Restrictions on movement on the Covid-19 have caused flights to be reduced by 70%, and as a result, the Bolivian Airport Services Corporation (Sabsa) has stopped receiving Bs 1.4 million ($201,149) in just 19 days. The institution expects the situation to worsen and its income to fall by more than 50%.
Chile’s Terminal Puerto de Arica (TPA), through which 1.6 million tons of imported goods from overseas arrived in Bolivia in 2019, activated as of this week the sanitary protocols to prevent the spread of Covid-19, with the installation of several control barriers. It will not affect the movement of cargo.
CAF, the Latin American development bank, has made available to its member countries a “fast-disbursing emergency credit line” of up to US$2.5 billion to take action against the coronavirus pandemic. It consists of a contingent credit line of up to $50 million per country, for direct public health care. Authorities also have non-reimbursable technical cooperation resources of up to $400,000 per country for initiatives related to coronavirus pandemic emergencies.
Small gastronomic establishments reduced 50% of their staff, income fell to 10%, and the average number of establishments closed was 221 in a month. The business sector supports the measures established by the Government but also demands that all of the economic activities, especially small businesses, receive the necessary support to face the coming financial crisis.
Oil prices continue to fall and today the WTI barrel, the benchmark for Bolivia, reached its lowest rate in 17 years at $22.67. Bolivia calculated the General State Budget (GSB) for 2020 with a reference price of $59.87 a barrel of oil. So far, there is a decrease of $37.2 (62%), which will mean a drop in the country’s income from gas exports to Argentina and Brazil.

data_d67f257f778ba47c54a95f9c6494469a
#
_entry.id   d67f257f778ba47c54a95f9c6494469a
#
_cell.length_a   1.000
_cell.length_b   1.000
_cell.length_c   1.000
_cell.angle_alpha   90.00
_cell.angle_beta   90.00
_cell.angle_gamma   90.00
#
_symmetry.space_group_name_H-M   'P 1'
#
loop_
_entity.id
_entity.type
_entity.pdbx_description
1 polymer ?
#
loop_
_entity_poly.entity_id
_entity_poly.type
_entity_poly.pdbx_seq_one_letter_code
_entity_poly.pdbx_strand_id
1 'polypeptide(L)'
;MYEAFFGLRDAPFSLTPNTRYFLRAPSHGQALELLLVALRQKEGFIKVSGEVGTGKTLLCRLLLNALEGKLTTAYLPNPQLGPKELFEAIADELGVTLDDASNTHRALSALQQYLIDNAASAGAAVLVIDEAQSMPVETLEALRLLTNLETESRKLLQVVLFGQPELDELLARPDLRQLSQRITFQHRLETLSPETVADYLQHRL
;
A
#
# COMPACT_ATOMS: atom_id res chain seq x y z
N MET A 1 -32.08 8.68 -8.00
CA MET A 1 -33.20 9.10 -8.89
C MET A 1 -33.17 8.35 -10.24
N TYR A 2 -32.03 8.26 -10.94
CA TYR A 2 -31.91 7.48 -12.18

The significant drop in international oil prices that will affect the value of Bolivia’s natural gas exports is expected to fall by some $850.5 million, 2% of GDP, by 2020. In the case of oil imports, the State expects savings of $271.7 million, 0.7% of GDP. The net impact would be a decrease of 1.3% of the GDP, in value of $578.8 million. The president of YPFB asked sub-national governments to re-evaluate their projects.
80% of the 3,500 companies in Cochabamba have economic problems due to the measures taken to stop the advance of Covid-19. The Federation of Tourist Activities and Entertainment Cochabamba (FATEC), which brings together discos, bars, liquor stores, nightclubs and musicians, reported that more than 13,000 members have no way to generate economic resources and are asking for support.
The Government will allocate just over 776 million ($111.5) bolivianos for the so-called Bono Familia which will reach more than 1.5 million primary school students in the fiscal and agreement sector. Each low-income family will receive 500 bolivianos ($71.83) for each child in a public school to minimize the impact of the coronavirus health crisis.
Bolivia closed 2019 with negative Foreign Direct Investment (FDI) of $160 million, a scenario that has not occurred for 14 years (2005). Bolivia pointed a higher outflow of capital, due to the withdrawal of money in payment of dividends, according to the report of the Bolivian Institute of Foreign Trade (IBCE) with figures from the Central Bank of Bolivia. Economists suggest that legal security and labour flexibility improve the situation.
In New York, the WTI (Texas) barrel for delivery in April ended at $20.37, a drop of 24.4%. The North Sea Brent for delivery in May fell 9.9% to $25.86 a barrel. Given this scenario, Bolivia is affected by the perception of income, which is distributed to the governments, municipalities, universities, the National Treasury and various national funds, since the sale price of Bolivian gas is indexed to the cost of WTI barrel. The effect will have greater visibility in the third quarter of the 2020 administration.